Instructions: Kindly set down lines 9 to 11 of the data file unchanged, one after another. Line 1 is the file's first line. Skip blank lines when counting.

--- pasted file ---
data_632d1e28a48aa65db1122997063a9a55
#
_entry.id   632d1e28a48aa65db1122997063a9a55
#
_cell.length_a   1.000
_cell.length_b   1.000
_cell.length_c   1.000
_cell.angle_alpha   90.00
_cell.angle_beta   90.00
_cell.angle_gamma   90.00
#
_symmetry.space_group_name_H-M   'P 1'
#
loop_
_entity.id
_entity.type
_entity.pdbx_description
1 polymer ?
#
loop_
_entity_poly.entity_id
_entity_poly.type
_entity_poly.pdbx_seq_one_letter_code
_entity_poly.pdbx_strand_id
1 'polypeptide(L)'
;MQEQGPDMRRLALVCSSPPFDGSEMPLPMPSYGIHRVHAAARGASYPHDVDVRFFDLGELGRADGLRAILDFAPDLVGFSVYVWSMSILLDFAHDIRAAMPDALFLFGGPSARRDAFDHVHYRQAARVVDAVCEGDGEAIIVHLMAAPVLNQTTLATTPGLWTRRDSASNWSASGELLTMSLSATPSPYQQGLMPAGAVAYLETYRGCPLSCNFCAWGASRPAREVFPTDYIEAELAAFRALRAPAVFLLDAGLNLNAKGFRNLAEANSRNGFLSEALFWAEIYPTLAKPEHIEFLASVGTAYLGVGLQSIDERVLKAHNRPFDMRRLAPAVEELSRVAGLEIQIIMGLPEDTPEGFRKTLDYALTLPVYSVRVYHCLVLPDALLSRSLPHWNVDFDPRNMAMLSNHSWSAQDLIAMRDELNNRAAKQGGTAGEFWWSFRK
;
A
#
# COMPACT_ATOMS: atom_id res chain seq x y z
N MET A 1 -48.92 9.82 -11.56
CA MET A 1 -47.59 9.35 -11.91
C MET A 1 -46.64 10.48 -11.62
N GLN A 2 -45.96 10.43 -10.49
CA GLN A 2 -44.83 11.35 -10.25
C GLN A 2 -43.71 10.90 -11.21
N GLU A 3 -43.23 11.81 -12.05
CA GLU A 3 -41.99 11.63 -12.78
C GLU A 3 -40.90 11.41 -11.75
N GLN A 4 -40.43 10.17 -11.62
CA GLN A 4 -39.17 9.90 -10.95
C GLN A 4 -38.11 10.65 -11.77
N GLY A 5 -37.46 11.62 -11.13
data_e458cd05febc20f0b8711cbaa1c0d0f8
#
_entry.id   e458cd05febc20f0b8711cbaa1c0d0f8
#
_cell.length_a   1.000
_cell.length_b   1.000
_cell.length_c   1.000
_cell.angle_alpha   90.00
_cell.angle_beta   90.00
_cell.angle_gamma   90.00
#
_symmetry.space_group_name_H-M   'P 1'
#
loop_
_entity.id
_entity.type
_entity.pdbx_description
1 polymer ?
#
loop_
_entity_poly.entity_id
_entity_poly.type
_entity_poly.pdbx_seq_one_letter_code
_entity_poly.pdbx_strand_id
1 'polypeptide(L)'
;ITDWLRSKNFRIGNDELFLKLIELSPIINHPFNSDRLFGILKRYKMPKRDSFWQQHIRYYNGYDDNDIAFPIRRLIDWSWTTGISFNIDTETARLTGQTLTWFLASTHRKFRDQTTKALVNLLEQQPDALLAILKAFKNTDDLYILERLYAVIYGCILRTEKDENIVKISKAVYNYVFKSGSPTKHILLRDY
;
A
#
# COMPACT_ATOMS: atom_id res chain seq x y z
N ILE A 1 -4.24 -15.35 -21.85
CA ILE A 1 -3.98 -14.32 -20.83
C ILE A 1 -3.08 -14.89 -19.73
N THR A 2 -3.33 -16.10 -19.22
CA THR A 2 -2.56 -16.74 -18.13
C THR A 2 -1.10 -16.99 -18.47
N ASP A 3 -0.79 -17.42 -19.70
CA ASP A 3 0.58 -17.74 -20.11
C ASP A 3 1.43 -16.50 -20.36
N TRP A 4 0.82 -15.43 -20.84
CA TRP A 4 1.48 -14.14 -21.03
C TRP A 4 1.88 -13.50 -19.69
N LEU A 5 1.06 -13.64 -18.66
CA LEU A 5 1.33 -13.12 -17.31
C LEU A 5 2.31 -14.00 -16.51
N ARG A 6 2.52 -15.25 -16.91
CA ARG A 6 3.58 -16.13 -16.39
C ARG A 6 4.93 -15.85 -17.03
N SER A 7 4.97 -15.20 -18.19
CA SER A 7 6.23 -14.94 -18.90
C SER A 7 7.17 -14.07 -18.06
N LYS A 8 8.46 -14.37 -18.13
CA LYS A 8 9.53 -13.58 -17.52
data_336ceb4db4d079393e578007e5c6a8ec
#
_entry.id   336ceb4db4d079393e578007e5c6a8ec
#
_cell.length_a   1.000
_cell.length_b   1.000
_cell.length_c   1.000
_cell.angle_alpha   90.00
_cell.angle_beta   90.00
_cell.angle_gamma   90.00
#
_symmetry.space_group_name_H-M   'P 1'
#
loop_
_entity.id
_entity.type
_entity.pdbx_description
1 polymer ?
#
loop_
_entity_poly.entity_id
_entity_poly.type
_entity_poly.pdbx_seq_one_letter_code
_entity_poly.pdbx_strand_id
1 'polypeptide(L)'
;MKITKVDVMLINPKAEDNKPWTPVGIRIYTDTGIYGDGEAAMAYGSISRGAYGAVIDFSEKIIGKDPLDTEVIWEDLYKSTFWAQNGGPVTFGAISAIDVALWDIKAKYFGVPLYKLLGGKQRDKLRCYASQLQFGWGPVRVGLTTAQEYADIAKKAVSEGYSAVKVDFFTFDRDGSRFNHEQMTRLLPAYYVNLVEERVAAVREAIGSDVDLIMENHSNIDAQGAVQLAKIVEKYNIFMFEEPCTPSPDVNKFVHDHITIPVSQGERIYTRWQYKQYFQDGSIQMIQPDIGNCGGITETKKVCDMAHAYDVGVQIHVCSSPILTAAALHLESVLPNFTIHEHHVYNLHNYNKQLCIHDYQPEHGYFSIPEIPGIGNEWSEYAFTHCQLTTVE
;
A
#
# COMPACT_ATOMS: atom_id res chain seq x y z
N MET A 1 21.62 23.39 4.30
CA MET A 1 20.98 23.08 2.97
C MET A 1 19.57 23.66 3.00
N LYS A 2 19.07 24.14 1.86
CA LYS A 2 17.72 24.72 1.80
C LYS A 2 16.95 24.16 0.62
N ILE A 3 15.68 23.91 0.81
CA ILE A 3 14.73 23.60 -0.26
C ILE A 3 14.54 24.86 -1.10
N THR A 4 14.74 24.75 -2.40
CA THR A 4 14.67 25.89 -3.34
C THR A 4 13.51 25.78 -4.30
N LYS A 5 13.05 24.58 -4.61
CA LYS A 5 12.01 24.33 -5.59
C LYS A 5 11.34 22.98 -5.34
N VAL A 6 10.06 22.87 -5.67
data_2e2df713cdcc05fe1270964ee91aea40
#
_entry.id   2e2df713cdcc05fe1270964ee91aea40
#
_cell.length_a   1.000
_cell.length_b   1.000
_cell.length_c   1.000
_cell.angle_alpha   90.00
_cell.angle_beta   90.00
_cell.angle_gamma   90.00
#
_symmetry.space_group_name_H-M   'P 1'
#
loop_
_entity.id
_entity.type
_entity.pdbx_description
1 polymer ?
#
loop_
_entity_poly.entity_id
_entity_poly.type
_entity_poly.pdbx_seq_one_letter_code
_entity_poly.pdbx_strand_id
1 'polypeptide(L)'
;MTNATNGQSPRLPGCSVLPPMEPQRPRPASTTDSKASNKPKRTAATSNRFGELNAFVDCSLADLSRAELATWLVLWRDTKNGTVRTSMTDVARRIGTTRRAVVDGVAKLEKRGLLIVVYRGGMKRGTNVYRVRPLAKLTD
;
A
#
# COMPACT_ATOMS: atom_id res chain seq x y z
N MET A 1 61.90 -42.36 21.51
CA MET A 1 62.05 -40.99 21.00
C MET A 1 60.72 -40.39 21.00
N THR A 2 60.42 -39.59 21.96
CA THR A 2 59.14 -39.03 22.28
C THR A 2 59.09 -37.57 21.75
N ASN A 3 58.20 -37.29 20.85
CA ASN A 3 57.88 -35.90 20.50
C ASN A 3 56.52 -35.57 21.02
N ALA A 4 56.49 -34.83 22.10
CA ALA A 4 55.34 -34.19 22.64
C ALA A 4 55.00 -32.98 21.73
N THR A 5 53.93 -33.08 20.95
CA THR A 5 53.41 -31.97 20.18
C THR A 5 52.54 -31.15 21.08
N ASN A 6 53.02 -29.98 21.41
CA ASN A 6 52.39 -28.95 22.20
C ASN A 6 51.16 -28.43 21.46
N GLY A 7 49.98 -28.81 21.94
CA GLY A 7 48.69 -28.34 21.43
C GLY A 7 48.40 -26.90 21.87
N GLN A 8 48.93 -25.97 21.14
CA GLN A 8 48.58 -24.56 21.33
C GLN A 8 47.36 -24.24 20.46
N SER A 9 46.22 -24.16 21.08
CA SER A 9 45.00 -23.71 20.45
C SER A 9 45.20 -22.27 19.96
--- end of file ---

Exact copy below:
_cell.angle_beta   90.00
_cell.angle_gamma   90.00
#